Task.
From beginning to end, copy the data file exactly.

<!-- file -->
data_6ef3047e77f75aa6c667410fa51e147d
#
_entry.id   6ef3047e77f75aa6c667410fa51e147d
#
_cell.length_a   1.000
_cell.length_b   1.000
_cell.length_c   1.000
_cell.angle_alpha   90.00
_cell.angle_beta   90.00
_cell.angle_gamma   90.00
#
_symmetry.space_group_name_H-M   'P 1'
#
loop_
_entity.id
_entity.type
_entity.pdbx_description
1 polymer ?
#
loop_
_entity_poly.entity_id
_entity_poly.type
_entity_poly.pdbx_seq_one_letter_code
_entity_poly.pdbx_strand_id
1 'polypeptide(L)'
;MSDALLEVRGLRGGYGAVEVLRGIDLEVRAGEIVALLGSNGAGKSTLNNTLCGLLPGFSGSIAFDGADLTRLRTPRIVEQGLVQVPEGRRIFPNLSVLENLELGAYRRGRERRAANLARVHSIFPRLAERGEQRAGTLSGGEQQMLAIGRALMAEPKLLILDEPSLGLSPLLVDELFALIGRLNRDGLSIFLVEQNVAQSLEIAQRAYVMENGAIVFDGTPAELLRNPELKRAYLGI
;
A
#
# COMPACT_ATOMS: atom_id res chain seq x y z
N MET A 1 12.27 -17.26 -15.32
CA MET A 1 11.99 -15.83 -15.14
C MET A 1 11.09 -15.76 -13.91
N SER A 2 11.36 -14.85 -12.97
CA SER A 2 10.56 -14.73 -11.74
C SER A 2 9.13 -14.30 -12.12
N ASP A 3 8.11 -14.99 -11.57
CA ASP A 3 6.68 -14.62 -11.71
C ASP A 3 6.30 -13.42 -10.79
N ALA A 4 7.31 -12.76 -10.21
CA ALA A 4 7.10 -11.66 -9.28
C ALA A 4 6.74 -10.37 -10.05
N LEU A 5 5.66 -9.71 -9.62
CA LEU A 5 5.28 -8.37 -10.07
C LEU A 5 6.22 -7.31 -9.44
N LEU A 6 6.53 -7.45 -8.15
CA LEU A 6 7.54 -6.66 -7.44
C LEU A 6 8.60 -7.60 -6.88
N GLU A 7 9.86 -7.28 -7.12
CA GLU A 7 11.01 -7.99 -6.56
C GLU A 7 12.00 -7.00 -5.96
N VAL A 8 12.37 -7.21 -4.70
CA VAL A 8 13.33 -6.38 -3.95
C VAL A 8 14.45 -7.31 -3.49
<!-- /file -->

data_6ef3047e77f75aa6c667410fa51e147d
#
_entry.id   6ef3047e77f75aa6c667410fa51e147d
#
_cell.length_a   1.000
_cell.length_b   1.000
_cell.length_c   1.000
_cell.angle_alpha   90.00
_cell.angle_beta   90.00
_cell.angle_gamma   90.00
#
_symmetry.space_group_name_H-M   'P 1'
#
loop_
_entity.id
_entity.type
_entity.pdbx_description
1 polymer ?
#
loop_
_entity_poly.entity_id
_entity_poly.type
_entity_poly.pdbx_seq_one_letter_code
_entity_poly.pdbx_strand_id
1 'polypeptide(L)'
;MSDALLEVRGLRGGYGAVEVLRGIDLEVRAGEIVALLGSNGAGKSTLNNTLCGLLPGFSGSIAFDGADLTRLRTPRIVEQGLVQVPEGRRIFPNLSVLENLELGAYRRGRERRAANLARVHSIFPRLAERGEQRAGTLSGGEQQMLAIGRALMAEPKLLILDEPSLGLSPLLVDELFALIGRLNRDGLSIFLVEQNVAQSLEIAQRAYVMENGAIVFDGTPAELLRNPELKRAYLGI
;
A
#
# COMPACT_ATOMS: atom_id res chain seq x y z
N MET A 1 12.27 -17.26 -15.32
CA MET A 1 11.99 -15.83 -15.14
C MET A 1 11.09 -15.76 -13.91
N SER A 2 11.36 -14.85 -12.97
CA SER A 2 10.56 -14.73 -11.74
C SER A 2 9.13 -14.30 -12.12
N ASP A 3 8.11 -14.99 -11.57
CA ASP A 3 6.68 -14.62 -11.71
C ASP A 3 6.30 -13.42 -10.79
N ALA A 4 7.31 -12.76 -10.21
CA ALA A 4 7.10 -11.66 -9.28
C ALA A 4 6.74 -10.37 -10.05
N LEU A 5 5.66 -9.71 -9.62
CA LEU A 5 5.28 -8.37 -10.07
C LEU A 5 6.22 -7.31 -9.44
N LEU A 6 6.53 -7.45 -8.15
CA LEU A 6 7.54 -6.66 -7.44
C LEU A 6 8.60 -7.60 -6.88
N GLU A 7 9.86 -7.28 -7.12
CA GLU A 7 11.01 -7.99 -6.56
C GLU A 7 12.00 -7.00 -5.96
N VAL A 8 12.37 -7.21 -4.70
CA VAL A 8 13.33 -6.38 -3.95
C VAL A 8 14.45 -7.31 -3.49